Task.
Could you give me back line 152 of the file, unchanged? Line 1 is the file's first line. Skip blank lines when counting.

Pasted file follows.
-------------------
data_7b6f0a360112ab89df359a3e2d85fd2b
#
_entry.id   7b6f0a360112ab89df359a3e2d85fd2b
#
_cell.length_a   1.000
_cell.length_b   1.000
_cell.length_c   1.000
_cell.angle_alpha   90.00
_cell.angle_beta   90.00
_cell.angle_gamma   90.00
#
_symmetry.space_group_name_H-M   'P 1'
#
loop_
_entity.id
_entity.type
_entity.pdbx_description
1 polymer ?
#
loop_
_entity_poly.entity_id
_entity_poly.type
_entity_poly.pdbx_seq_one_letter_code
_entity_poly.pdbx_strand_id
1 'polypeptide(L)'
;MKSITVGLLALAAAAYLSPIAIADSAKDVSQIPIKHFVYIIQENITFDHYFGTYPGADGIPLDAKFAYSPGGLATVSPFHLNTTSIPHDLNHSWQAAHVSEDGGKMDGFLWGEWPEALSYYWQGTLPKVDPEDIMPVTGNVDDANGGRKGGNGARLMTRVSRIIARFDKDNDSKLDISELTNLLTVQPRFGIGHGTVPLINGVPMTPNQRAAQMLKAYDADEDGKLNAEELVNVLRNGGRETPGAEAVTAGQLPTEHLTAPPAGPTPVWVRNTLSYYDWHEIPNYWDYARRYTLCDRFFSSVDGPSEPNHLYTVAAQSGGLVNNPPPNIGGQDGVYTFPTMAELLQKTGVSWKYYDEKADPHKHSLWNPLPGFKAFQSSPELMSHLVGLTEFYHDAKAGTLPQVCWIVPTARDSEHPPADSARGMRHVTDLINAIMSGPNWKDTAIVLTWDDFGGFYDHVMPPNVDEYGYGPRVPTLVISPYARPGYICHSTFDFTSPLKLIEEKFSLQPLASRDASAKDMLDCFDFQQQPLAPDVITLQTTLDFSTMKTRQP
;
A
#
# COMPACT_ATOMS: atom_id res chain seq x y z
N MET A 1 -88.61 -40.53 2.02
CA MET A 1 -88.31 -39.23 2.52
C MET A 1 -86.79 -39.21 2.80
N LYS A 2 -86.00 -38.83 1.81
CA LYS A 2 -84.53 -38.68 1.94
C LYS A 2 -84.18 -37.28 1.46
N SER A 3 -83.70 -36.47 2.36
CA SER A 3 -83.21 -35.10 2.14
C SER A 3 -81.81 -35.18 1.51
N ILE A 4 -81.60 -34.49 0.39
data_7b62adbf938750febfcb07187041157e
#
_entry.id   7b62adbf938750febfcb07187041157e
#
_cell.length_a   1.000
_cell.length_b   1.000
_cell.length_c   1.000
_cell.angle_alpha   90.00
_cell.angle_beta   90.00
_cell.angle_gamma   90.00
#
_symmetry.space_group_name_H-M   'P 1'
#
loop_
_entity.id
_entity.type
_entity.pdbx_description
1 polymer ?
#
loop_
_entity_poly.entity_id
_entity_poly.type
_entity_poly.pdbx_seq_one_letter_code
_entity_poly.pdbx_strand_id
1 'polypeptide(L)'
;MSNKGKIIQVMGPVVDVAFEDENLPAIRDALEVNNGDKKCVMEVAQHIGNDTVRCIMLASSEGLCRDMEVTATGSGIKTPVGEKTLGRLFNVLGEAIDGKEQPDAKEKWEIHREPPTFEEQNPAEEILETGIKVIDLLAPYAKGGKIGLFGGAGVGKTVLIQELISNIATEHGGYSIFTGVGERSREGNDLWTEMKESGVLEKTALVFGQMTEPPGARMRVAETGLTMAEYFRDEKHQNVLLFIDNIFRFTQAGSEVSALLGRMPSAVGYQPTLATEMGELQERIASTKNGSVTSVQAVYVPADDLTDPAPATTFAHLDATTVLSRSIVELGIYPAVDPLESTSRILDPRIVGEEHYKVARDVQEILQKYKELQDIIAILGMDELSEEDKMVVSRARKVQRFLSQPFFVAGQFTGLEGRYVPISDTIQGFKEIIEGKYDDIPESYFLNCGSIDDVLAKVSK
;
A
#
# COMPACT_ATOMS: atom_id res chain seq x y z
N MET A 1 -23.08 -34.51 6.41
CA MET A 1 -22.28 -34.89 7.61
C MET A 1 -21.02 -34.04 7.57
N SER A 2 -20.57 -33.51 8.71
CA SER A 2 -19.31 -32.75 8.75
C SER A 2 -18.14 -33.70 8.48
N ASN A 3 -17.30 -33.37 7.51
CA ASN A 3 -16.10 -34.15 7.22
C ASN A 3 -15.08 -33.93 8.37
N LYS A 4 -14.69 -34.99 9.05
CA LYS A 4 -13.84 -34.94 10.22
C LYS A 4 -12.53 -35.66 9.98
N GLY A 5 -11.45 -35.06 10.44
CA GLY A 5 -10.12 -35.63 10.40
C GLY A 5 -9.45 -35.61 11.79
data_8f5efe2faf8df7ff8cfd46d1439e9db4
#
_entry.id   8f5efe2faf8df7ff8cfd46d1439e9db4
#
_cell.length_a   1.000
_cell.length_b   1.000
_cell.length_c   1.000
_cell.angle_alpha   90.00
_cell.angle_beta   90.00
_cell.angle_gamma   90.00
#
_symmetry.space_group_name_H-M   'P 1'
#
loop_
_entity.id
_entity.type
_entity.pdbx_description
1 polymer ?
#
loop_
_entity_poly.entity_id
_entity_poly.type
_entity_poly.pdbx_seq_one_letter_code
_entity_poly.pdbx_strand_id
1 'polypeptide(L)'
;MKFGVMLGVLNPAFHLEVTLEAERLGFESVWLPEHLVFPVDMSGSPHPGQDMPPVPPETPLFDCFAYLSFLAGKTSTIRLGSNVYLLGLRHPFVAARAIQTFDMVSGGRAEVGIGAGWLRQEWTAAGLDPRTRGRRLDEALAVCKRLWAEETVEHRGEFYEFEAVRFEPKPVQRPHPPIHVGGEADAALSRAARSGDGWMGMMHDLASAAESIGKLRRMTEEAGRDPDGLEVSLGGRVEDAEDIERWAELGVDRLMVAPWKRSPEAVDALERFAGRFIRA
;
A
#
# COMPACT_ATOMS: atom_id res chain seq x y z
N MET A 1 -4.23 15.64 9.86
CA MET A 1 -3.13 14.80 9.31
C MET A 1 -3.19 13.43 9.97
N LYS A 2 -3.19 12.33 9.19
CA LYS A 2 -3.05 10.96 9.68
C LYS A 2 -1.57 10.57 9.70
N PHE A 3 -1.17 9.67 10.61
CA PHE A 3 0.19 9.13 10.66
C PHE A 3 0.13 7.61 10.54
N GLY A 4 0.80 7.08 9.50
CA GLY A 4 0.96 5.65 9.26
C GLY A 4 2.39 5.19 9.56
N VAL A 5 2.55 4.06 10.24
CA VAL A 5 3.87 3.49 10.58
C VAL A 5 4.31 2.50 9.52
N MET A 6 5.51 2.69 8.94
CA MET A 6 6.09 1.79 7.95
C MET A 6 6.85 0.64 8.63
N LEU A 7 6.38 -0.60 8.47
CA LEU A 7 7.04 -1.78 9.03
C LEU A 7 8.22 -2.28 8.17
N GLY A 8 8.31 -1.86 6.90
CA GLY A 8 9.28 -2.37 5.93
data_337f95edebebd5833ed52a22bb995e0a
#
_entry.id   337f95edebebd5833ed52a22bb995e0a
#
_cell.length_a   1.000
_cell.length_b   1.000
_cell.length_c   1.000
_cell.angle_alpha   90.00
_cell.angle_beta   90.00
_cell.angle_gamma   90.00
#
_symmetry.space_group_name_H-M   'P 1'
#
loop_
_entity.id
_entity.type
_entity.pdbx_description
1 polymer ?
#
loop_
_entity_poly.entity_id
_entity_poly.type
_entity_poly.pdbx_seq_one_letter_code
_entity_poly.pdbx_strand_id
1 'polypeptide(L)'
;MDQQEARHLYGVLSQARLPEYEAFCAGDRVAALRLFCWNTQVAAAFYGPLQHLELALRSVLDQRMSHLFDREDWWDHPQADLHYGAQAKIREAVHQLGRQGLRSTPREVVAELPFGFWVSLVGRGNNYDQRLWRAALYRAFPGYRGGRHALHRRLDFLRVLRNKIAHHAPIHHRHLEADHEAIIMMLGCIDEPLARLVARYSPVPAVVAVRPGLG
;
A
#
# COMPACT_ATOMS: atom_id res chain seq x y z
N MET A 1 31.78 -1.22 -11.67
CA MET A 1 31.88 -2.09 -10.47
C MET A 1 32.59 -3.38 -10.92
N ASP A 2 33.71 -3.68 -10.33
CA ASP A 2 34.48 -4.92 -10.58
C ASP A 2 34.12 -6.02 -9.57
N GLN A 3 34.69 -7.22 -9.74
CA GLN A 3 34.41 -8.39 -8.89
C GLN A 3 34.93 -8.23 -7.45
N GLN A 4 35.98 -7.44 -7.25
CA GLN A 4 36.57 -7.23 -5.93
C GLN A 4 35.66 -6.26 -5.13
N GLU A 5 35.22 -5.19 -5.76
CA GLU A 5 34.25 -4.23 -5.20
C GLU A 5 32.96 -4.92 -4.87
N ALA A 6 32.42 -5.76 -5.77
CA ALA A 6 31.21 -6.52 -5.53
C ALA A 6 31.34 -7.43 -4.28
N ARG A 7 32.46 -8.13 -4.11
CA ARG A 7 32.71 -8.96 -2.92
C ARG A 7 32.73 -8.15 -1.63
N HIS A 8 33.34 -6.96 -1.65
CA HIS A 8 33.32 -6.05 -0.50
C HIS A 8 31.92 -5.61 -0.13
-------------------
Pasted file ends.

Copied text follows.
loop_